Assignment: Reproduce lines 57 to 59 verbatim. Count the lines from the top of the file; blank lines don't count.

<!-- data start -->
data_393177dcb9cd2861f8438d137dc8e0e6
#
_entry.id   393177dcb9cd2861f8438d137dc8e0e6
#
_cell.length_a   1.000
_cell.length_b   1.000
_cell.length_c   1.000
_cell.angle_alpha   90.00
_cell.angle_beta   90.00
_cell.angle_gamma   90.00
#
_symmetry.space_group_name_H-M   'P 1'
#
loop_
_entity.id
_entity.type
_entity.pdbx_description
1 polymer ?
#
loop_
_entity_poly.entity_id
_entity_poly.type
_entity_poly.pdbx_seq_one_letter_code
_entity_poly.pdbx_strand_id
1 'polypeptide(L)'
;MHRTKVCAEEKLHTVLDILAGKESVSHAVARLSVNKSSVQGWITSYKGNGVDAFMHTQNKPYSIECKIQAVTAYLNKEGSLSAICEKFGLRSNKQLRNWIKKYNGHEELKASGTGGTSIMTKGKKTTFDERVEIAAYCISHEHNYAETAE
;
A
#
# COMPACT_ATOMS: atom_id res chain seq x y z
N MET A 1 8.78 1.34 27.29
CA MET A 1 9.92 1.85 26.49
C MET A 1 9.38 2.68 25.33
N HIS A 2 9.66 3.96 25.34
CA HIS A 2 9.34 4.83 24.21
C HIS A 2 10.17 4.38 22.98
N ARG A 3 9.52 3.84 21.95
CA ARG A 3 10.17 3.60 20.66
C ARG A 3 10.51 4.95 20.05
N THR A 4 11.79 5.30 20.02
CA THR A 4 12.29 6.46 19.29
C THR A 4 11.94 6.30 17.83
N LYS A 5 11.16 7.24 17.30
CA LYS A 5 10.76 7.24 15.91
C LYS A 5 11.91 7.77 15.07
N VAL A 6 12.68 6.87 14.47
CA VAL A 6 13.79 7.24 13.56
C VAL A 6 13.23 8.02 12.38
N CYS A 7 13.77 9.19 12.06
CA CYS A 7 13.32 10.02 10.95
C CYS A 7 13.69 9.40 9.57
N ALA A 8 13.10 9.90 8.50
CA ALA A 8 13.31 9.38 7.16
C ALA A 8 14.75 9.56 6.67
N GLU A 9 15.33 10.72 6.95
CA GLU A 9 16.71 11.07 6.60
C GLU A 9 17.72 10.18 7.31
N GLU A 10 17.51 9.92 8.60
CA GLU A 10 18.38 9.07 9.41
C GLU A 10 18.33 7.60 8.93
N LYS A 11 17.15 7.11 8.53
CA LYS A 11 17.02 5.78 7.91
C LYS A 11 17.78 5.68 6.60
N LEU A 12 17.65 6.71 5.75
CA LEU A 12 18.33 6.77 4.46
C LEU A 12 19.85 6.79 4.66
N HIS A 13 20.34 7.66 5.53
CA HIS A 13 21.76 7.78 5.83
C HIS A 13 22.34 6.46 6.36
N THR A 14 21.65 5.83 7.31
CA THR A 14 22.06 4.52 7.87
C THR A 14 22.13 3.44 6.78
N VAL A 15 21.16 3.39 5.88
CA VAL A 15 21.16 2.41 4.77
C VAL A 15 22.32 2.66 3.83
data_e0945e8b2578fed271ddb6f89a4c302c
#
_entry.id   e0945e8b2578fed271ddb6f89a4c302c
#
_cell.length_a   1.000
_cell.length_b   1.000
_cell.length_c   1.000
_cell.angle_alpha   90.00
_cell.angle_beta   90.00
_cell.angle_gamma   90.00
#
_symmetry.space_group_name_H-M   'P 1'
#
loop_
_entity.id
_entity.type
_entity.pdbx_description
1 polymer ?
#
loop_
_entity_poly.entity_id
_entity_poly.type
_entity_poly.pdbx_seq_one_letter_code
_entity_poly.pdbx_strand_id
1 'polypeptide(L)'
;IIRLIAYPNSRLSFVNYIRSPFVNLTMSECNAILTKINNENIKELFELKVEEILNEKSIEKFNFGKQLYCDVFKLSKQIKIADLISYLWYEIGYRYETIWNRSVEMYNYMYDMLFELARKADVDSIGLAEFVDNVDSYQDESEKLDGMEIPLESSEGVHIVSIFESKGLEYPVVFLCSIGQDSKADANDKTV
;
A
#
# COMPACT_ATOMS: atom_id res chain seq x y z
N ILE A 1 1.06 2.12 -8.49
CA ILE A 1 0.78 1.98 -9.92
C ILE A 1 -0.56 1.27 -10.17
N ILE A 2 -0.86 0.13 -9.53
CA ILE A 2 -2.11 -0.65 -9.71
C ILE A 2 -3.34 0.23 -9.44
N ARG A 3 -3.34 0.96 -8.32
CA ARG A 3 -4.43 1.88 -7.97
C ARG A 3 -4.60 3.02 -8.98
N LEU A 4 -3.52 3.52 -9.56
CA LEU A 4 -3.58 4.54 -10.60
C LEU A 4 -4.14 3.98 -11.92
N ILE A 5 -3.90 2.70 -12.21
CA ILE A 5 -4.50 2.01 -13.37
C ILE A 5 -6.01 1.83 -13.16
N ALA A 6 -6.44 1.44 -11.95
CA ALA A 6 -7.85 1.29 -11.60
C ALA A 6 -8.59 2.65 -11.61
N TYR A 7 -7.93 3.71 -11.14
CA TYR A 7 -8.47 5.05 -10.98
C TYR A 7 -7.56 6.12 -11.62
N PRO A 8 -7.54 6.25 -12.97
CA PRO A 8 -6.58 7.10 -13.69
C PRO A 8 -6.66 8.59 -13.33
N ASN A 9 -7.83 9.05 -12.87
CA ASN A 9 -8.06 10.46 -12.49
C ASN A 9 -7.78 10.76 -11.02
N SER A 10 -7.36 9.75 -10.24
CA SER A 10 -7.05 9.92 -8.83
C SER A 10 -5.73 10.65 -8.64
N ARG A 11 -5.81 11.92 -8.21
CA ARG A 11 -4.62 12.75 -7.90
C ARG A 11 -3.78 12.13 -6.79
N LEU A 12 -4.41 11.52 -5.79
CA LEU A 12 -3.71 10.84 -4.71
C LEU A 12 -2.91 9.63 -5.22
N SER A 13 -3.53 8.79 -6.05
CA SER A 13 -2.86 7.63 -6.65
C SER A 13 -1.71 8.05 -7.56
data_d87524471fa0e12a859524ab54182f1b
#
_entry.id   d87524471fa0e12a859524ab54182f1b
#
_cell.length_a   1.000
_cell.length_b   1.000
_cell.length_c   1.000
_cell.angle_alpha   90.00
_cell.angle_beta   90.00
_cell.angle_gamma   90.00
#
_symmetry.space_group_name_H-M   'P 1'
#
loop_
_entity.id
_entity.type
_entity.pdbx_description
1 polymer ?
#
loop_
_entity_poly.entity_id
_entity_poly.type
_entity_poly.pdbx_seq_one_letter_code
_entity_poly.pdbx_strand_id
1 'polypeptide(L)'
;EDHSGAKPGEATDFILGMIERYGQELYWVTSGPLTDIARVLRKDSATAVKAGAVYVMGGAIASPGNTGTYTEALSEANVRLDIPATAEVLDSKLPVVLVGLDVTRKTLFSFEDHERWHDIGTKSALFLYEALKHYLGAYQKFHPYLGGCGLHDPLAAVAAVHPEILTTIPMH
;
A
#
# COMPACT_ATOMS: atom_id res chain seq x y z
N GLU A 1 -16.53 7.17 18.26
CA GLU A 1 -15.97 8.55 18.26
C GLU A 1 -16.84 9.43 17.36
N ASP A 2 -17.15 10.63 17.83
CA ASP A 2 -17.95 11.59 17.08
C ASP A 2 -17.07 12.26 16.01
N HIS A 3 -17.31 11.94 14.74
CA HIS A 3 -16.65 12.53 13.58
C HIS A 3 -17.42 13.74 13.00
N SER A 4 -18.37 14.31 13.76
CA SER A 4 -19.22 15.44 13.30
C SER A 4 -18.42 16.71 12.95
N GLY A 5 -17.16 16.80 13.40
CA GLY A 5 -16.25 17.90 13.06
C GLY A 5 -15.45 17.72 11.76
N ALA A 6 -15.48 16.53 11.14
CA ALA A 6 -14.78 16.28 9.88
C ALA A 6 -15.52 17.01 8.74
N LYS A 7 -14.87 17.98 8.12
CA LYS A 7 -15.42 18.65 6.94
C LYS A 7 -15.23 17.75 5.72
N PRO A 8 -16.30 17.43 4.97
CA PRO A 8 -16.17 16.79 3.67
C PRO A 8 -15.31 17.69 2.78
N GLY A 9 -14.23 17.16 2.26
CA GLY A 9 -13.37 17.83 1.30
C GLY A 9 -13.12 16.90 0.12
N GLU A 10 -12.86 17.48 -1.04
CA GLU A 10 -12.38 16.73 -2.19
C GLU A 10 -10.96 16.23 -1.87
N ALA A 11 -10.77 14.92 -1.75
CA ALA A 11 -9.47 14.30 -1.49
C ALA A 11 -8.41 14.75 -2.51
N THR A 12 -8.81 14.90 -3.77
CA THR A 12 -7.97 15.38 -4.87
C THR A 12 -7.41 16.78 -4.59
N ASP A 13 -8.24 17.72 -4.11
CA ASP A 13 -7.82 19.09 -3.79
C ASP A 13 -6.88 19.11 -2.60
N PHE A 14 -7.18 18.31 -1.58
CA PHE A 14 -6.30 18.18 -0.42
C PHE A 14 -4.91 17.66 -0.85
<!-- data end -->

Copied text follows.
C GLU A 9 17.72 10.18 7.31
N GLU A 10 17.51 9.92 8.60
CA GLU A 10 18.38 9.07 9.41